Atlanta, Georgia One thousand evangelists will be wearing official Olympic security uniforms at the Olympic Games in Atlanta next month. As part of the official security staff, Youth With A Mission (YWAM) evangelists will direct crowds, greet visitors, and check credentials. While the Atlanta Committee for the Olympic Games has forbidden the young evangelists from preaching or passing out religious literature while on duty, the group plans to practice what it calls "friendship evangelism." "Then," as YWAM spokesperson Mark Evans said, "as God opens doors for us to share our lives with people whether as a friend off-duty or while we are on the job we'll let God work in people's hearts."

Sports enthusiasts from 197 countries will attend the 1996 Olympic Games. To reach out to the multicultural gathering, YWAM is recruiting 5,000 evangelists to spread the gospel during the games. Besides the 1,000 on security detail, the remaining 4,000 will be split among 400 ministry teams that will blanket the city. The volunteer evangelists must raise the funds to cover their support and travel expenses. Sixty percent will be from the United States. YWAM has 600 outreach centers in 135 countries.

Coalition scores in Massachusetts

Springfield, Massachusetts Christian Right candidates in western Massachusetts waged a successful campaign in their effort to become delegates to the Republican national convention in August. Greg Morgan, a conservative, who is waging a primary campaign to run against U.S. Congressman John Olver, a Democrat, organized individuals associated with the Christian Coalition and a Focus on the Family affiliate, the Massachusetts Family Institute. Morgan, his campaign aide, Donna Stein, and Paul Desilets, were selected as delegates to the national convention. Three others associated with Morgan's campaign were chosen as alternate delegates.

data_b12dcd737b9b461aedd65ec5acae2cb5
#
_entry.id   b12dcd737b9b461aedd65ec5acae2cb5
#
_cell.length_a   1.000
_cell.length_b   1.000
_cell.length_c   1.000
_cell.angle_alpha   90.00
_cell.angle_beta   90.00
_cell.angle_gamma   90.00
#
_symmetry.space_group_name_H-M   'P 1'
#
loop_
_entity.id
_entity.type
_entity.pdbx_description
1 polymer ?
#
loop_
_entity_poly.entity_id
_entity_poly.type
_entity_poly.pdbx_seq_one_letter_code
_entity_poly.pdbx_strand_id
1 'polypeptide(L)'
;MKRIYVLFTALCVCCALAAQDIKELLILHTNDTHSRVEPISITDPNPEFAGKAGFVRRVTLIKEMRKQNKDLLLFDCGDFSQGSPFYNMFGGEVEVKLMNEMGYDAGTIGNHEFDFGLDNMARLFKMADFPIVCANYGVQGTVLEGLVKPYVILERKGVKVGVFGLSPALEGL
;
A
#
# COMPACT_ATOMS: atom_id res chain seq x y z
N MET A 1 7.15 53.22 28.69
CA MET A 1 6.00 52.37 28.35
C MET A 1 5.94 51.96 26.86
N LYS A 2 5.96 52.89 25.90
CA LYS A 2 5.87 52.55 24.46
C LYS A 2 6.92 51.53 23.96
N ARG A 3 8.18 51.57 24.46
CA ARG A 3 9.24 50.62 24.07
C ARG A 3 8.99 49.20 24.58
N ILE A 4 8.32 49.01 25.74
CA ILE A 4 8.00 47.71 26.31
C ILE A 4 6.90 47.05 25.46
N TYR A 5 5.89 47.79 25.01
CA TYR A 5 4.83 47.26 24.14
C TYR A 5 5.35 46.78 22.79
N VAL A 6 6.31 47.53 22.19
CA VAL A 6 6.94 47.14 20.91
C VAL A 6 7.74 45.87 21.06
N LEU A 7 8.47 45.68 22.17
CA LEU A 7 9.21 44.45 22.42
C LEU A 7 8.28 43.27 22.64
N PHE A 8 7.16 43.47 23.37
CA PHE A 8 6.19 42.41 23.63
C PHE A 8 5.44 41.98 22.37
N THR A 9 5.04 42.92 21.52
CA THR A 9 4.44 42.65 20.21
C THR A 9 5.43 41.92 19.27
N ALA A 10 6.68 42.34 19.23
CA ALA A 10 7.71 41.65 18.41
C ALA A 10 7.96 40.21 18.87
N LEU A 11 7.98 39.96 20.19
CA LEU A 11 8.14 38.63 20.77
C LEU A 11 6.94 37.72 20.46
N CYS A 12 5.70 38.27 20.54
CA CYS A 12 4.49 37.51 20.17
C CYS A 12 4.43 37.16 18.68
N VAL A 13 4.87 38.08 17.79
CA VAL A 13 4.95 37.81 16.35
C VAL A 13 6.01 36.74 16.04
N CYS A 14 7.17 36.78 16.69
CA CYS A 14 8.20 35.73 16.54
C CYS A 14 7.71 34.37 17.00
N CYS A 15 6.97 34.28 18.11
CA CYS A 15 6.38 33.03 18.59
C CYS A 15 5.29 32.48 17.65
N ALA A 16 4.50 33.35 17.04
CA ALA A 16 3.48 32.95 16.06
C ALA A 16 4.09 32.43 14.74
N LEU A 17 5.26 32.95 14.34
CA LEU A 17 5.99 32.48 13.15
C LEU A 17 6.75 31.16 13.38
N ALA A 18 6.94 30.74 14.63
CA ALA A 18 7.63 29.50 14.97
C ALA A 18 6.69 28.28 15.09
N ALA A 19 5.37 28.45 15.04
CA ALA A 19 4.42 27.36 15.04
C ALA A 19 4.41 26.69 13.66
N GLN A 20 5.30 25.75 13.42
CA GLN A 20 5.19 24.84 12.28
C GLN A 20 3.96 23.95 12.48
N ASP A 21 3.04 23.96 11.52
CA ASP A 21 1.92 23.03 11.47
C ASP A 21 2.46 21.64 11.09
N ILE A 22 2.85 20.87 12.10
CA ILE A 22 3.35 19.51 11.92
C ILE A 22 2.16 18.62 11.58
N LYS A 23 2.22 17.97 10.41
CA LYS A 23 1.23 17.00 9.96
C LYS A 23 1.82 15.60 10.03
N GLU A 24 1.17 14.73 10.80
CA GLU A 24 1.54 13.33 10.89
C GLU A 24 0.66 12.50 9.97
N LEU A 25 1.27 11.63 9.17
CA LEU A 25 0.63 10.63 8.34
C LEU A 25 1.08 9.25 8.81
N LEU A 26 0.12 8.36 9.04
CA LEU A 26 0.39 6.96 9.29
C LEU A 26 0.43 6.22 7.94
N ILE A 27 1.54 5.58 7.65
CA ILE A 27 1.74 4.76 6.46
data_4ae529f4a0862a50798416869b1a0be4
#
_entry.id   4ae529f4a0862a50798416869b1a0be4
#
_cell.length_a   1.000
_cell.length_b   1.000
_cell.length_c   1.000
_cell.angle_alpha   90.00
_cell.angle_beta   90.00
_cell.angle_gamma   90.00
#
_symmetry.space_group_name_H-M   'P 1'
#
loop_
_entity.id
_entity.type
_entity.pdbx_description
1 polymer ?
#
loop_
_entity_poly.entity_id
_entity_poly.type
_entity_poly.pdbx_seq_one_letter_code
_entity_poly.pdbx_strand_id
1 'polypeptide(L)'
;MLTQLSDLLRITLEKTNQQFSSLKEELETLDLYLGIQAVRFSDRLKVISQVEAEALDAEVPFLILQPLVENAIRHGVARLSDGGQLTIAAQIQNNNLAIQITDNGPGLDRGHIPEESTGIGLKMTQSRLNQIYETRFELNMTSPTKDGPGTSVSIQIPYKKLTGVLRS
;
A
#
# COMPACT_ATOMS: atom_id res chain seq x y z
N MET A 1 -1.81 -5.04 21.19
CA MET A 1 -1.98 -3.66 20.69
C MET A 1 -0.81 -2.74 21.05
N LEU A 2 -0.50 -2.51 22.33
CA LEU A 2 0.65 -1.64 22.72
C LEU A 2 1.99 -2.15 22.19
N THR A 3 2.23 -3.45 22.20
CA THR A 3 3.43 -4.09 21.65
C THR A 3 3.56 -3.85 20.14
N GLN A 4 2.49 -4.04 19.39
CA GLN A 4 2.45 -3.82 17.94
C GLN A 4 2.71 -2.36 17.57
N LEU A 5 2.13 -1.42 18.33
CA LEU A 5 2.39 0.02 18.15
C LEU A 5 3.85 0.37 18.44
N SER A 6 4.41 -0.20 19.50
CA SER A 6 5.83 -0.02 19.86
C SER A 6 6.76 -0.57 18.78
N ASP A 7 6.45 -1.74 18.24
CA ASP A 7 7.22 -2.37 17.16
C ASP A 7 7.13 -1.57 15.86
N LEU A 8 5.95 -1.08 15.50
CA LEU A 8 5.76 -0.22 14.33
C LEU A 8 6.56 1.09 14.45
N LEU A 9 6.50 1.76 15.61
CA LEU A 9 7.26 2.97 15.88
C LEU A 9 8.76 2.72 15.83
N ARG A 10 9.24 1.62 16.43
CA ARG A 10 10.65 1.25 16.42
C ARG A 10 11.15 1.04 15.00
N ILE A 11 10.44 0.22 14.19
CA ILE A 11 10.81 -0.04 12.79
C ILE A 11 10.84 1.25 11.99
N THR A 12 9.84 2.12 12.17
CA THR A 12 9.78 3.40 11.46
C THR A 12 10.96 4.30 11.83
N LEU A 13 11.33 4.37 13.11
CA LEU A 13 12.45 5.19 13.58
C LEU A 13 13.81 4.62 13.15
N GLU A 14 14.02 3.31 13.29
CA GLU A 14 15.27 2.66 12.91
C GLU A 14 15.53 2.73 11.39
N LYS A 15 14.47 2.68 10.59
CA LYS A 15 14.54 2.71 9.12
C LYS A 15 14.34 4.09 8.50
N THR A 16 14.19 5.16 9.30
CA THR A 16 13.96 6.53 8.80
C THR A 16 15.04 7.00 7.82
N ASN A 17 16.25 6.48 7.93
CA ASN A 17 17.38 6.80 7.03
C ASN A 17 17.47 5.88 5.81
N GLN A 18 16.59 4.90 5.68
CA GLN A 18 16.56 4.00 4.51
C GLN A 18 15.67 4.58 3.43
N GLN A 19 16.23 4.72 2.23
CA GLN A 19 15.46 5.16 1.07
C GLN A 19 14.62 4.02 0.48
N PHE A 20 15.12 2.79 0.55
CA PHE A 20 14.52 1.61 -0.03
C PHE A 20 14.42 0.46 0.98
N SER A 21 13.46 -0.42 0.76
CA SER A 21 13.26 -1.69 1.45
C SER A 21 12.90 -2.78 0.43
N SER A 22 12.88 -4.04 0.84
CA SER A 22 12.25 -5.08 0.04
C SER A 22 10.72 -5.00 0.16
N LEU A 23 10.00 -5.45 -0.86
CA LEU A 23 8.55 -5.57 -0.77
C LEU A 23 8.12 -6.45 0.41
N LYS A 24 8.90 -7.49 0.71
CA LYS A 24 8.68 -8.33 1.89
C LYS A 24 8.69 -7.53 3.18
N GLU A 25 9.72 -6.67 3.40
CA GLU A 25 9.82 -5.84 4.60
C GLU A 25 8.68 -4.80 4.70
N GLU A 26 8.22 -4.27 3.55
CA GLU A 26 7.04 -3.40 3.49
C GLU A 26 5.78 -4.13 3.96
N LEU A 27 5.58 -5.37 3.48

"We're the conservatives, and we're the mainstream of the Republican Party. One of our beliefs is pro-life," Morgan said. To run against Rep. Olver in November, Morgan must first defeat Sen. Jane Swift, a moderate Republican, in the September 17 primary.

Paul Desilets, one of the alternates, is best known for refusing to rent an apartment to an unmarried couple because he believes sex outside of marriage is morally wrong and that his complicity would "compromise his faith." The Massachusetts attorney general charged Desilets with violating Massachusetts' fair housing laws. Ultimately, Desilets prevailed.

The Massachusetts Christian Coalition, which claims 60,000 members, orchestrated a drive to send its members as delegates to the National Republican Convention. In April, Ralph Reed sent an urgent letter to the group's Massachusetts members.

"'Pro-choice' Republicans have organized a serious effort to force a retreat on the pro-life national party platform," he wrote, "and to pressure Senator Bob Dole to pick a pro-abortion running mate. Don't let the pro-abortion crowd nominate a 'pro-choice' candidate in San Diego or rewrite the national party platform."

Court thwarts magazine censors

Cincinnati, Ohio The First Amendment rights of booksellers and other retailers were vindicated in a decision issued by the U.S. District Court for Southern Ohio in Cincinnati on May 2, 1996. The court declared that the Hamilton County prosecutor had violated the First Amendment when he sent a letter to a Barnes and Noble bookstore warning that a display of magazines in the store violated state law. The letter, which said that the store was displaying magazines with sexual content in violation of the law, is "null and void" and must be withdrawn, Judge Herman J. Weber wrote in his decision. The letter "is a directive to the store to remove from display materials which the prosecutor has deemed on his own, without any judicial superintendence, to be objectionable," he said. Therefore, it is unconstitutional prior restraint on the exercise of the right of free speech. The judge ordered prosecutor Joseph T. Deters to pay the court costs in the case.

"This case is an important reminder to prosecutors that they can't take it on themselves to decide what booksellers may display," Oren J. Teicher, president of the American Booksellers Foundation for Free Expression and former chair of The Media Coalition, said. "It is an important First Amendment victory."

© 1998 Institute for First Amendment Studies, Inc.